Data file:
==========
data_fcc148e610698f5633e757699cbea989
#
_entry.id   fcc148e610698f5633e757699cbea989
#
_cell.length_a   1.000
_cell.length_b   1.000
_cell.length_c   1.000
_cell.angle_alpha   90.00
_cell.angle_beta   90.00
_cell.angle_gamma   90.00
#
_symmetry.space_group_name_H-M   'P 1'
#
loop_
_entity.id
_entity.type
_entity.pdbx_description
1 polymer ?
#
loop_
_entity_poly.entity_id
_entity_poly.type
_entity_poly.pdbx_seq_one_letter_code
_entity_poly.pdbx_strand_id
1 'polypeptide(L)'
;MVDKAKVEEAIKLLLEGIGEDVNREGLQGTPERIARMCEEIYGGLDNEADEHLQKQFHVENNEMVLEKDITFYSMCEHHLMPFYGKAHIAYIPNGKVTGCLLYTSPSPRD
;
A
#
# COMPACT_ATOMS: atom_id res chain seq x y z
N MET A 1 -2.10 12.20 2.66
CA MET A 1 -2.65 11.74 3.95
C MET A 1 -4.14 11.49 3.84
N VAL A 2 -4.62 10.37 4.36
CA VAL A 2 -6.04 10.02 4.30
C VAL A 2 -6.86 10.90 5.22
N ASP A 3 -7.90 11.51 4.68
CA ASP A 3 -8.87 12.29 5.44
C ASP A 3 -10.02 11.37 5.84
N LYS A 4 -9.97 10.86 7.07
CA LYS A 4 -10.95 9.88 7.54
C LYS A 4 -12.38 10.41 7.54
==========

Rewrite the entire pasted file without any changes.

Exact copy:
data_fcc148e610698f5633e757699cbea989
#
_entry.id   fcc148e610698f5633e757699cbea989
#
_cell.length_a   1.000
_cell.length_b   1.000
_cell.length_c   1.000
_cell.angle_alpha   90.00
_cell.angle_beta   90.00
_cell.angle_gamma   90.00
#
_symmetry.space_group_name_H-M   'P 1'
#
loop_
_entity.id
_entity.type
_entity.pdbx_description
1 polymer ?
#
loop_
_entity_poly.entity_id
_entity_poly.type
_entity_poly.pdbx_seq_one_letter_code
_entity_poly.pdbx_strand_id
1 'polypeptide(L)'
;MVDKAKVEEAIKLLLEGIGEDVNREGLQGTPERIARMCEEIYGGLDNEADEHLQKQFHVENNEMVLEKDITFYSMCEHHLMPFYGKAHIAYIPNGKVTGCLLYTSPSPRD
;
A
#
# COMPACT_ATOMS: atom_id res chain seq x y z
N MET A 1 -2.10 12.20 2.66
CA MET A 1 -2.65 11.74 3.95
C MET A 1 -4.14 11.49 3.84
N VAL A 2 -4.62 10.37 4.36
CA VAL A 2 -6.04 10.02 4.30
C VAL A 2 -6.86 10.90 5.22
N ASP A 3 -7.90 11.51 4.68
CA ASP A 3 -8.87 12.29 5.44
C ASP A 3 -10.02 11.37 5.84
N LYS A 4 -9.97 10.86 7.07
CA LYS A 4 -10.95 9.88 7.54
C LYS A 4 -12.38 10.41 7.54